I usually get an idea that's just a seed, and I write that down--just a sentence or two--and let it marinate for a while. Then I jot down ideas and doodle until I think I have enough to make a story, and then I write out what I call a "bare bones" draft: it's mostly flat, language-wise, with maybe a couple phrases that touch on the lyricism or whatever tone I'm going for, but it has the basic plot. And then I doodle some more, and think about what layers I can build in, and at that point I write one sentence that encompasses the heart of the story, and I tape that to my desk where I can see it while I work through the multiple drafts it takes to get the story right. It's like my compass: it keeps me heading in the right direction.

What do you do to shake the rust off or get new ideas?

I read a lot, and I watch movies. I take walks and garden and watch the bugs do their thing. I catch up on the news. Mostly, though, I go out in the world, to museums or to parks, and I just take it in. And I have conversations with people about things that have nothing to do with writing children's books. Ideas are everywhere; you just have to be open to them.

Anything you can’t live without while you write?

Coffee! But everyone probably says that. I also have a process book, and that's where I write early drafts and doodle and work out niggles in my manuscripts. Even when I reach the type-it-all-out stage, I like to have my process book close by.

Any authors and/or illustrators who inspire you?

Oh, gosh--so many! It would be easier to list the ones who don't, but that would be mean.

I love Marla Frazee's work; her illustrative style is just so gorgeous, and at the same time, so rooted in the messy reality of childhood. She's amazing. I am in awe of Angie Thomas and S. K. Ali, whose books feel so effortless (even though I know they take A LOT of work!). Ekua Holmes' experiments with different illustrative styles and art techniques is blowing me away. Linda Sue Park and Kate DiCamillo both wrote books that made me want to be a better writer. And John Green's books always feel like home.

Dream project to work on?

I have a HUGE bucket list, but one of the things on it is to write a wordless picture book. I know that sounds contradictory, and it's hard to pull it off, but there's no fun without a challenge, right?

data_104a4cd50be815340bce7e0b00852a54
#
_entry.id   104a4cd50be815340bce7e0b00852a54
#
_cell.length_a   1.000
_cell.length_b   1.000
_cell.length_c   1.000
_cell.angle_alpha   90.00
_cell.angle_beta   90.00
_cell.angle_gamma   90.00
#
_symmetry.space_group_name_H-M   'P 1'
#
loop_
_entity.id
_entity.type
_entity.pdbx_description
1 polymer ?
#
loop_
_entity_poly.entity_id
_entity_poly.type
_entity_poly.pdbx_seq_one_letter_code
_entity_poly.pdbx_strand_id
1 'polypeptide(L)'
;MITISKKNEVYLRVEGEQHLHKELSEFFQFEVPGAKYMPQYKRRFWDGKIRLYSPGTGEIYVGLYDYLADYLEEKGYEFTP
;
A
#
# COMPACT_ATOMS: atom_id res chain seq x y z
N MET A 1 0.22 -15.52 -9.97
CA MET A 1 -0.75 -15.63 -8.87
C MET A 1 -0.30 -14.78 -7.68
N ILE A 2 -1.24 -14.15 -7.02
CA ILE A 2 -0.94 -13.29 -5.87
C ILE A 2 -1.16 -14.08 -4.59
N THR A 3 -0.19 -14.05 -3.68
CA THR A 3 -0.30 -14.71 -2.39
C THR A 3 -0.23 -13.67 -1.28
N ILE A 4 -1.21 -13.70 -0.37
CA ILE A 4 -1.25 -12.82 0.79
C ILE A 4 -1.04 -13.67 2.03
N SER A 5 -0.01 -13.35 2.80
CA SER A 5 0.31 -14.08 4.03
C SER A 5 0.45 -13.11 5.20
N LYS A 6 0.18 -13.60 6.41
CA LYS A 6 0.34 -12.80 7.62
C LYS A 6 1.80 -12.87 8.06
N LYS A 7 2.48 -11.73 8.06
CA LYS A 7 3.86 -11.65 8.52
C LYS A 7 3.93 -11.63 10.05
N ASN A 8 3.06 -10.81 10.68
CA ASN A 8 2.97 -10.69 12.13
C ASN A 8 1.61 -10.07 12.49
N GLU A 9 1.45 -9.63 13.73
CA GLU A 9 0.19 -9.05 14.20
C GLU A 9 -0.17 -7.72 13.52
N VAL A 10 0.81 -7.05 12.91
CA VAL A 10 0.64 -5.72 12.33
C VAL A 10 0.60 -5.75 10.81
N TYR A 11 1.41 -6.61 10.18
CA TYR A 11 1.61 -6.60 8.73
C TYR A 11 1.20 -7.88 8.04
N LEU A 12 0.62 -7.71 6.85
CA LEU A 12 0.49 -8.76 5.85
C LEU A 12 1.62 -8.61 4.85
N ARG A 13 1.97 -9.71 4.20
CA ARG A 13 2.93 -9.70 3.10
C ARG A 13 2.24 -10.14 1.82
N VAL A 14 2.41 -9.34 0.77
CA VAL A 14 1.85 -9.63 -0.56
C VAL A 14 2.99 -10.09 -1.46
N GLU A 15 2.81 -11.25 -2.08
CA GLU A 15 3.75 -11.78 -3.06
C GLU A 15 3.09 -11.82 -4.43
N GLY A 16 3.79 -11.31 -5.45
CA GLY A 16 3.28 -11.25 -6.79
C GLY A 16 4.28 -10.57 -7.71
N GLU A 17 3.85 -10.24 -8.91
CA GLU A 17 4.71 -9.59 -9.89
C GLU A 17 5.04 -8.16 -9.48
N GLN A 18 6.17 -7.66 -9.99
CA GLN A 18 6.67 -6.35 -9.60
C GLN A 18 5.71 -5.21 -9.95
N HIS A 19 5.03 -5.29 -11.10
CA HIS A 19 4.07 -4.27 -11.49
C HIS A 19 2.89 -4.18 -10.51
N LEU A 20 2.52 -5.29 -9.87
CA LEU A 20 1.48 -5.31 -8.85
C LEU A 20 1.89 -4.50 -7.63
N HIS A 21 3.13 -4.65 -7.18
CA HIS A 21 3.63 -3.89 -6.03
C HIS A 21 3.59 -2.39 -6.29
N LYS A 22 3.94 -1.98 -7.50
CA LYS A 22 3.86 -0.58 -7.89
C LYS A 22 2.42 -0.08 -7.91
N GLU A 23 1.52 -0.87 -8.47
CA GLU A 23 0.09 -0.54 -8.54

Tell us about your debut book.

SMALL WORLD follows Nanda from the day she is born, wrapped in the circle of her mother's arms, right up until the day she goes to the Moon and looks back at the Earth from far away. It's about wonder, and the amazing places your explorations can take you. It's about dreaming big for your future, and finding your place in the vastness of the Universe. It's my love letter to this planet, which is our shared home and which contains innumerable wonders. And it's about joy. Jen Corace illustrated it, and it's a match made in heaven. My editor is a genius for pairing Jen's art with my words.

What’s up next for you?

I'm not allowed to say yet, but I sure hope everyone likes it!

And last, but not least, favorite 80s movie?

The Princess Bride, of course!

Huge thank you to Ishta for stopping by Critter Lit today! We can’t wait for your debut to come out! Congrats!

ISHTA MERCURIO is an author and actor. Raised in Cincinnati by an Irish-German-Italian-American father and a Polish-American-Filipino mother, she has traveled to England, Scotland, Italy, France, and all over the United States. She now lives in Brampton, Ontario, where she films and photographs plants and wildlife, from the tall to the small, in her backyard. Small World is her debut picture book. Find her online at, on facebook at , on twitter at @IshtaWrites and on instagram at @ishtamercurio.

TO ORDER Ishta’s book, ring up your local bookstore or click here.


Want a chance to win a SIGNED copy of SMALL WORLD?! Comment on this post or share it on Twitter. One lucky winner will be selected Thursday, June 20th! US addresses only please.